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Quote:
Originally Posted by TheEmissary View Post
Back in the 80's, the city of Charlotte was looked at as a model of desegregation using busing to integrate schools, but a NC Supreme Court decision rolled that back and Charlotte began to re-segregate on economic lines. Even though every school in NC is supposed to get equal funding per pupil, the reality is the richer areas seem to get newer schools with wealthier parents footing the bills for those "nice" extras.

The smart kids with parents who value education are the ones who suffer the most in the lower-ranked Charlotte "majority-minority" schools with test scores in the toilet. Charter schools don't seem to be a satisfactory solution though. Too many charters are run by unqualified people who end up bleeding the school system dry. Their owners abscond with school funds, underpay the teachers they hire and in time the school fails, leaving its pupils worse off than if they'd stayed in the public schools. Charter schools don't have to adhere to the same standards as public schools, either thanks to our Betsy Devos-brainwashed state legislators! Ever notice how few charter schools there are in wealthy areas?

Teacher salaries are also an issue throughout the state. A few years back, Texas school systems were recruiting in Charlotte and managed to siphon off more than a few STEM teachers with $15,000 signing bonuses. Those teachers ended up humming "The Yellow Rose of Texas" as they packed up their gear and headed to Dallas and other Texas cities. In the last few years, even the cheapskate NC legislature has started to realize that paltry teacher's salaries aren't going to produce Rhodes Scholars in North Carolina.

There must be a few states out there that produce good results without bleeding the taxpayers dry. Massachusetts or Minnesota perhaps? I wish I knew the magical formula!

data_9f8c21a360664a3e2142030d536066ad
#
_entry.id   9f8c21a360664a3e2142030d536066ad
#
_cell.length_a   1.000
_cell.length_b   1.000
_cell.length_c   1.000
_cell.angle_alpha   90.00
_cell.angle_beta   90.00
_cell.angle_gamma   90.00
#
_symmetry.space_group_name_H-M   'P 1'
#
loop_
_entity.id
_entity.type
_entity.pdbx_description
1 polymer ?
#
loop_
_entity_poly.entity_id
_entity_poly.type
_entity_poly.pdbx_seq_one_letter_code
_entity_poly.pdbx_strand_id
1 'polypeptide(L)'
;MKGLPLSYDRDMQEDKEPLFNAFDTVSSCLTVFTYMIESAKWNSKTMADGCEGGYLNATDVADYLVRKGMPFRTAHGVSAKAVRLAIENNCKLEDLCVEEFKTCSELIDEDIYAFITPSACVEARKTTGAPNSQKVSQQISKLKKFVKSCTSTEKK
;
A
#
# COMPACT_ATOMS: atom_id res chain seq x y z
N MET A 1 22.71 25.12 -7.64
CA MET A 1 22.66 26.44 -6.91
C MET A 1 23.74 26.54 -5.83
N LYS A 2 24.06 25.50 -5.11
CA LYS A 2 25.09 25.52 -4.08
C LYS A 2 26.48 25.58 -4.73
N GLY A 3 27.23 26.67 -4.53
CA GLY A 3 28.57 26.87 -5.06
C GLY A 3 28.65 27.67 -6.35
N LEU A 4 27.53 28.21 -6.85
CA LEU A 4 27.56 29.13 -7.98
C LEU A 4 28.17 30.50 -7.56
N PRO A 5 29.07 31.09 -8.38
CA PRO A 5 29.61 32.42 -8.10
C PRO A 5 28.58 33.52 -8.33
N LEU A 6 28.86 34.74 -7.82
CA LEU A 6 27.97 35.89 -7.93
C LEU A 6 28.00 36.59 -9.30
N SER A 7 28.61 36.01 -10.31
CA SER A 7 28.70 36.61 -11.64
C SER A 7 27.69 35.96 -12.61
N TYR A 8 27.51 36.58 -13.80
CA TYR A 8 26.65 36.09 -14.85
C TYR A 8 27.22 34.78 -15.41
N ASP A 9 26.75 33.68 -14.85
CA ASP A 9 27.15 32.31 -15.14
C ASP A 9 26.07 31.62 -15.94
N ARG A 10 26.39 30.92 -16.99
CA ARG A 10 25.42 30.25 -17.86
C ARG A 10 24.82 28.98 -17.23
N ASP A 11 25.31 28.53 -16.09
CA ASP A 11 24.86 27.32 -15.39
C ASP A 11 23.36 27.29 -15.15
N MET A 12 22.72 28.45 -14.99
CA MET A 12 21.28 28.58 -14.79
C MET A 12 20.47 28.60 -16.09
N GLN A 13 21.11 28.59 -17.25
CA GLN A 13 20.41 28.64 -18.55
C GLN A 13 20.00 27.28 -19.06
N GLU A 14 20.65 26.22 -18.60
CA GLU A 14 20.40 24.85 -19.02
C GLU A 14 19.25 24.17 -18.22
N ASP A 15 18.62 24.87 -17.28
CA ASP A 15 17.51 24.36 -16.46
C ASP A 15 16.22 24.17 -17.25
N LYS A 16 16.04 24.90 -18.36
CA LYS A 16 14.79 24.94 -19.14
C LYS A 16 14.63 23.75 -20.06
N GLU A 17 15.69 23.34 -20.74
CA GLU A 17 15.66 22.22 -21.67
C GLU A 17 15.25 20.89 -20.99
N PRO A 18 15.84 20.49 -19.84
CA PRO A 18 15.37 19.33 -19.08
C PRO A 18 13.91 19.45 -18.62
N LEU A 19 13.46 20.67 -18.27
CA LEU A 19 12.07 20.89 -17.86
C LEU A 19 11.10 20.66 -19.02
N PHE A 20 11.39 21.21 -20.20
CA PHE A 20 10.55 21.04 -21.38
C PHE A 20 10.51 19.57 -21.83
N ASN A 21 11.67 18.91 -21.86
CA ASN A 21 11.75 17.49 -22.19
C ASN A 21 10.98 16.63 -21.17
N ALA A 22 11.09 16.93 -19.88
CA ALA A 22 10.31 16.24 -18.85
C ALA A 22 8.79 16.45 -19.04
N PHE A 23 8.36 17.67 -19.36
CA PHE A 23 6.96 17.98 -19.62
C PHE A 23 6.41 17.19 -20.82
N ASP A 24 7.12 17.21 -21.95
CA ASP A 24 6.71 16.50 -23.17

Can you please point me in the direction where such private funding is used in public schools. I know of no public school systems which accept parent donations for construction of nice extras in addition to newer buildings. I have seen parents or businesses donate to a school system but they may not specify which school receives the donation.
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Old 03-28-2019, 08:32 PM
Status: "North of Palm Trees, South of High Taxes" (set 3 days ago)
 
Location: Noth Caccalacca
5,587 posts, read 6,688,083 times
Reputation: 4881
Quote:
Originally Posted by getatag View Post
Can you please point me in the direction where such private funding is used in public schools. I know of no public school systems which accept parent donations for construction of nice extras in addition to newer buildings. I have seen parents or businesses donate to a school system but they may no specify which school receives the donation.

getatag - You can sure bet that if Hugh McColl donated a million bucks to CMS and presented it to the Superintendent in front of the school his great grandson went to, that building would most likely receive more upgrades than say, Hidden Valley. I guess they've "neutered" PTAs as well? No extra library funds for you! No playground upgrade to go with a hefty donation? See Rod Serling much?

Last edited by TheEmissary; 03-28-2019 at 08:40 PM..